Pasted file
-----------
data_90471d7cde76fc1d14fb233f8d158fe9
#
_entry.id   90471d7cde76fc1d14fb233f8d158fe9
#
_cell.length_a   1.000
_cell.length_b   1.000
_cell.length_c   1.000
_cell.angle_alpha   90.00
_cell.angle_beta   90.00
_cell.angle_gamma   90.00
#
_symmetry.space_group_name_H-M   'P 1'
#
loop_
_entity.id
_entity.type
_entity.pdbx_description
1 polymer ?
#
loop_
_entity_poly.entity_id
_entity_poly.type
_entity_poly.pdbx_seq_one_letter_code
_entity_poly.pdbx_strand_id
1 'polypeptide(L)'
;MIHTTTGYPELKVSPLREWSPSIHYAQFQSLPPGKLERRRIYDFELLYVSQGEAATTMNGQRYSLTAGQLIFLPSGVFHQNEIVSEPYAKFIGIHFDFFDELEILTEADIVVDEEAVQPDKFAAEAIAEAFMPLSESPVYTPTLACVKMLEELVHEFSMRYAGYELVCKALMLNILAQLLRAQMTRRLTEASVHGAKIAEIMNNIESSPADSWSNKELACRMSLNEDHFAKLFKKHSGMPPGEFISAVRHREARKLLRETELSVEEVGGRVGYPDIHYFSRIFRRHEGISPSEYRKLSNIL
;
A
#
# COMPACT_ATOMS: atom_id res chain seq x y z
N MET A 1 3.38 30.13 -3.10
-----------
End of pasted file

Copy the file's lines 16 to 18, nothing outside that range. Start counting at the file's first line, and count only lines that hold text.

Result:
_entity.type
_entity.pdbx_description
1 polymer ?